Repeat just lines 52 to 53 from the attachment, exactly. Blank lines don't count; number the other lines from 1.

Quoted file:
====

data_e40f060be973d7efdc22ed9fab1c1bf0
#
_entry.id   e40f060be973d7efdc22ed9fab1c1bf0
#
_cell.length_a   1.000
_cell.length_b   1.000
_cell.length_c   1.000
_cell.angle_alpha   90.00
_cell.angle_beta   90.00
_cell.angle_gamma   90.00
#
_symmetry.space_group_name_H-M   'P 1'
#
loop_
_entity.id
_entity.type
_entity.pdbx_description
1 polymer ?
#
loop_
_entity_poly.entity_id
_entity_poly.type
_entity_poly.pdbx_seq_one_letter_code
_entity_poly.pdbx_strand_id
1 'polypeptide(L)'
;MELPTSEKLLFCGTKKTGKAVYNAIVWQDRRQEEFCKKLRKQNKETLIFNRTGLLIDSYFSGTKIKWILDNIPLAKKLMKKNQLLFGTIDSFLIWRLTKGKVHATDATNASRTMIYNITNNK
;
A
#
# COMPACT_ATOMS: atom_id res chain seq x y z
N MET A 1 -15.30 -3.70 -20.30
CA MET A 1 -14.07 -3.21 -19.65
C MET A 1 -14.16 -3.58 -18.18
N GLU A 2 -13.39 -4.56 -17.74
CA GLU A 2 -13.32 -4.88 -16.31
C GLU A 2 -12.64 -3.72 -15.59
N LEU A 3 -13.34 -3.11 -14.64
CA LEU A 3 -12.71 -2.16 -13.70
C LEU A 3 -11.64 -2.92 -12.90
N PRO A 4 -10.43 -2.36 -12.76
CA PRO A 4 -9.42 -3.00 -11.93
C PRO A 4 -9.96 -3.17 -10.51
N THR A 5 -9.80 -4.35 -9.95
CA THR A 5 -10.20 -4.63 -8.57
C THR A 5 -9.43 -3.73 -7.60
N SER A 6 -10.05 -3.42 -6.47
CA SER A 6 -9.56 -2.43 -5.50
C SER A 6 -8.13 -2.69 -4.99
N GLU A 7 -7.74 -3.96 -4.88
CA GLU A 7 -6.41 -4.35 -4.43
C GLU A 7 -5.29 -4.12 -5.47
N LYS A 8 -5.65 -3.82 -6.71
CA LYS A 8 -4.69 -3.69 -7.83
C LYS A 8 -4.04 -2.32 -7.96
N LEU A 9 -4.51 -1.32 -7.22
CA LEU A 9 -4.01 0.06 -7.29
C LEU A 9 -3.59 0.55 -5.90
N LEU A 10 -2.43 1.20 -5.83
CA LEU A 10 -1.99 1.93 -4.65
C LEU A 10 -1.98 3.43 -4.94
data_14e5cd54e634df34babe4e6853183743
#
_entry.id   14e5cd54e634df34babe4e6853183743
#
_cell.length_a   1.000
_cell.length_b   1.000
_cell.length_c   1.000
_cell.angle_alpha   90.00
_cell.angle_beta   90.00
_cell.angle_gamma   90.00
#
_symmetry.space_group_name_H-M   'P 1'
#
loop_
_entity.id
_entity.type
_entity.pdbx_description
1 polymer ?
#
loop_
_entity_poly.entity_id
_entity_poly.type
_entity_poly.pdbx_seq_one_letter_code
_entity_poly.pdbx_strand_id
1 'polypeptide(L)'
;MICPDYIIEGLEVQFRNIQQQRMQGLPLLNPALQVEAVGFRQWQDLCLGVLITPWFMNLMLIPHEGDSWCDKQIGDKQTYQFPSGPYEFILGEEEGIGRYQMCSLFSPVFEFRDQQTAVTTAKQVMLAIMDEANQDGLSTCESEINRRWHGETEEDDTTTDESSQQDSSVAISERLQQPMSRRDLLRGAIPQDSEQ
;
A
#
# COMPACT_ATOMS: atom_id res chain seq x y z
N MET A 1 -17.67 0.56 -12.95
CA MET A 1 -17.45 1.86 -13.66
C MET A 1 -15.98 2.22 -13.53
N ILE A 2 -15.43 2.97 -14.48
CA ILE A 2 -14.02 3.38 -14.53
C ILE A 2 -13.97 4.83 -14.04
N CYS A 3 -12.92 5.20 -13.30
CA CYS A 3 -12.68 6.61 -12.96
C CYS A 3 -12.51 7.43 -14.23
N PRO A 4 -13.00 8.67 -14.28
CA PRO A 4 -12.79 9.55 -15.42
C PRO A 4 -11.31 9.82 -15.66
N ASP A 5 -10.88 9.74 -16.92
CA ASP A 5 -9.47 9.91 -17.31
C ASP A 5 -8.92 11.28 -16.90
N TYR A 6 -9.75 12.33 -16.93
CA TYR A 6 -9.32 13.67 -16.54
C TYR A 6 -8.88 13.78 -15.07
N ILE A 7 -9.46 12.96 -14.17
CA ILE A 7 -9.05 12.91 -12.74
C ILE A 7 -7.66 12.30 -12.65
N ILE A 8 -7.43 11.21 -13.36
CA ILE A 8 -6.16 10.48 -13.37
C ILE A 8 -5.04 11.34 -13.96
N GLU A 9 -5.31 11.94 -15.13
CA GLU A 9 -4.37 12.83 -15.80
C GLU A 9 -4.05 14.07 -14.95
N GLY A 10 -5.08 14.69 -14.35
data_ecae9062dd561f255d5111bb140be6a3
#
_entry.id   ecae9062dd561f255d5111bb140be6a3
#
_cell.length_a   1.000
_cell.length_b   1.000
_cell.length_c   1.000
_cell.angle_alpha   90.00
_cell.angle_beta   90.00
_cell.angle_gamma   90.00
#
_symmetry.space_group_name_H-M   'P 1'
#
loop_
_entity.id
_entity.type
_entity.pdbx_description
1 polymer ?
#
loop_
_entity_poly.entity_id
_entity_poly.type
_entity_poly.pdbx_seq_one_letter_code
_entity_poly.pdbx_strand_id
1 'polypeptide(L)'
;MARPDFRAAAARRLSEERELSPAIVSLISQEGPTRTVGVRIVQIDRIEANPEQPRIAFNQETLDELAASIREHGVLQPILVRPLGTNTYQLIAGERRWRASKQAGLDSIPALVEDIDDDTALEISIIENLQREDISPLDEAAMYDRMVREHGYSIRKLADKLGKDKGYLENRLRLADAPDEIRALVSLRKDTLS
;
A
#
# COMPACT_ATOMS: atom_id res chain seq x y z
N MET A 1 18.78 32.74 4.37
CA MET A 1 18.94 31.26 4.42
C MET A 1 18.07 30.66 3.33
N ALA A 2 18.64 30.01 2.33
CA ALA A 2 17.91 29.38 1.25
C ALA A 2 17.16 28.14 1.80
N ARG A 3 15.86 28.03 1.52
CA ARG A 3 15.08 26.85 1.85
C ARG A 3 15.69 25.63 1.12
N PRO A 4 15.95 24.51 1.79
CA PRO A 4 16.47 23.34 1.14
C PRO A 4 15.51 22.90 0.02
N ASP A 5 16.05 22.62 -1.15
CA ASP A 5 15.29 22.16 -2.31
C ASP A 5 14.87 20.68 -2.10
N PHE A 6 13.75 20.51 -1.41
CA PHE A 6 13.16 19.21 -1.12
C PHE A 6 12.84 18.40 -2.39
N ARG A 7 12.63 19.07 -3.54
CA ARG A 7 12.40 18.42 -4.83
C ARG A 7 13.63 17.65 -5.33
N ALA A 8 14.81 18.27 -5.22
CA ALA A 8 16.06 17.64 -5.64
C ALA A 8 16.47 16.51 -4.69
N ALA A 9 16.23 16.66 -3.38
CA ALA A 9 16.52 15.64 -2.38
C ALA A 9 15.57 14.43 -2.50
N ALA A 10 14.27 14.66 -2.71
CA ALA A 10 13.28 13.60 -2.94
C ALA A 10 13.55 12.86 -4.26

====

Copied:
N LYS A 8 -5.65 -3.82 -6.71
CA LYS A 8 -4.69 -3.69 -7.83